If you have a dog, you’ll have dog hair — everywhere! Dogs shed year-round with certain seasons being worse than others. Here are some fast and easy cleanup tips to win the hair war around the home, in your car and, of course, on you.
1. Run a brush, comb or grooming wipe over your dog regularly.
This takes just a few minutes and the best place to start controlling the dog hair situation is on the canine culprit.
“A dog’s fur varies in length, texture, thickness and hair-growth patterns,” explains certified master groomer Christina Pawlosky.
Aside from different hair types, dogs have different shedding patterns influenced by seasonal changes, daylight hours and temperature. Dogs that live in an air-conditioned environment can shed all year round.
So, even if your dog has a regular appointment with a groomer, having basic tools to help with shedding at home and using them weekly, even daily if necessary, can go a long way in controlling a hairy situation in your home and car.
Here are a few grooming tools to help control shedding:
2. Use a throw cover on the couch to keep dog hair off
Investing in throws that can be regularly grabbed and thrown in the washing machine keeps furniture fur-free and can be put away when you have company coming over. There are throws specifically made for dogs that are waterproof in case of accidents, like the PupProtector Waterproof Throw Blanket.
3. Keep carpet and floor free of dog hair by using throw rugs
Have hardwood floors? Cute and fashionable throw rugs are a must to not only brighten up the room but are a hair magnet that is easy to throw in the wash. You can use them on carpeted floors too. Have people coming over? Throw all the rugs in the wash, do a quick sweep and you are ready for company. Try the great indoor/outdoor rugs from Annie Selkie; pet stains clean up off them quickly.
4. Use a sticky sheet roller, lightweight vacuum cleaner or hand-held vacuum daily
Because removing dog hair from the couch and carpeted areas of a home is an endless task, it’s worth investing in a lightweight cordless vacuum cleaner that is easy to grab and go, tackling crevices in the furniture and those fur bunnies that seems to gravitate under the couch. Using large sticky sheets also makes the task quick and easy. By doing it regularly, the dog hair doesn’t build up. Just take five minutes at the beginning or end of the day for this quick clean.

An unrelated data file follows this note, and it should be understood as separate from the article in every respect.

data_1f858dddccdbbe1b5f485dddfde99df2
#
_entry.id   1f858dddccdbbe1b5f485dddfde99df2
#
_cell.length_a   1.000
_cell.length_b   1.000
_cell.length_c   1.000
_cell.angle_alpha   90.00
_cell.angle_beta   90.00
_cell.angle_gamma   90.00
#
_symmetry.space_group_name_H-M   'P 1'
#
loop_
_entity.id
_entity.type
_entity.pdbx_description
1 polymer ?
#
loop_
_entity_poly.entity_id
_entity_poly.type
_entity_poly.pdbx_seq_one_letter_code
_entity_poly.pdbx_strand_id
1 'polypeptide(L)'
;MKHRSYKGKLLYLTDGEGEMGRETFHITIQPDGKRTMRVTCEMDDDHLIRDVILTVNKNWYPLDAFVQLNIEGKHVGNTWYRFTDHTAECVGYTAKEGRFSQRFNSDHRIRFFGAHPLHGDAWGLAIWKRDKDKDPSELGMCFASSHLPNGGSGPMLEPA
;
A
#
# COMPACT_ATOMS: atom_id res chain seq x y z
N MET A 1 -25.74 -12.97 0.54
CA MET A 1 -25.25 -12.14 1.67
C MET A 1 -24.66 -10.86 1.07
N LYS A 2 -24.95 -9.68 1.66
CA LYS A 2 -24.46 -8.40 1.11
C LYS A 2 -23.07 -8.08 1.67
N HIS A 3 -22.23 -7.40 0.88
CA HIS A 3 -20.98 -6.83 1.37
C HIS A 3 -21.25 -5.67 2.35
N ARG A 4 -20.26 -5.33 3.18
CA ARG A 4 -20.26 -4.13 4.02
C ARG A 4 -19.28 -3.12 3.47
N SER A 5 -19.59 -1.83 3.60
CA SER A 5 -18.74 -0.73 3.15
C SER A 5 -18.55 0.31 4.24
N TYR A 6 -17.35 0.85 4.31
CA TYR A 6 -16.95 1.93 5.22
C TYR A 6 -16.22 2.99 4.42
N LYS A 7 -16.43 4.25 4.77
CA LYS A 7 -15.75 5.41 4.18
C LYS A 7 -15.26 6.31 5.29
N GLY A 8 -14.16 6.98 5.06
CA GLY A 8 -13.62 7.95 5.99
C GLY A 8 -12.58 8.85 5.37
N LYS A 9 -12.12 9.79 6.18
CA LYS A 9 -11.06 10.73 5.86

5. Use seat covers in your car
Similarly, investing in seat covers not only keeps the hair off the upholstery but also takes care of wet and muddy feet. Seat covers are available for both front and back seats as well as the cargo areas, and some include dog beds like PetSafe’s Happy Ride Car Dog Bed. Placing pooches in travel crates, such as the Sleepypod pet bed, keeps them safe, plus controls loose hair in a vehicle.
6. Use dryer sheets and dog hair gadgets to take out dog hair in the washer and tumble dryer
Of course, all those throws, seat covers and your fur-covered clothes all find their way into the washing machine and the tumble dryer. Dryer sheets can certainly capture loose hair, while a nifty gadget such as the Furzapper can remove hair from both the washing machine and the dryer. Simply place these spongy rings in each machine and let them get to work attracting loose hair. A simple wash and they are ready to be used again. Be sure to service your laundry machines from time to time too, hair can get in places you can’t reach to clean out.
Keeping lint rollers, such as the ZeLo handheld roller, handy around the home and in your car lets you go fur-free and are ideal for those last-minute touch ups on upholstery and on clothes when, as much as you love your pooch, you don’t want dog hair to be a fashion accessory.
Last but not least, your washing machine is your friend. Wash throws and rugs weekly to keep the hair down and your house smelling fresh and not eua de dog.
Looking for cleaning products to use for cleaning up a house with a dog in it? Check out our article on Cleaning Products You Need for Living with a Dog.
This article was originally published by Dogster.com. Read the original article here.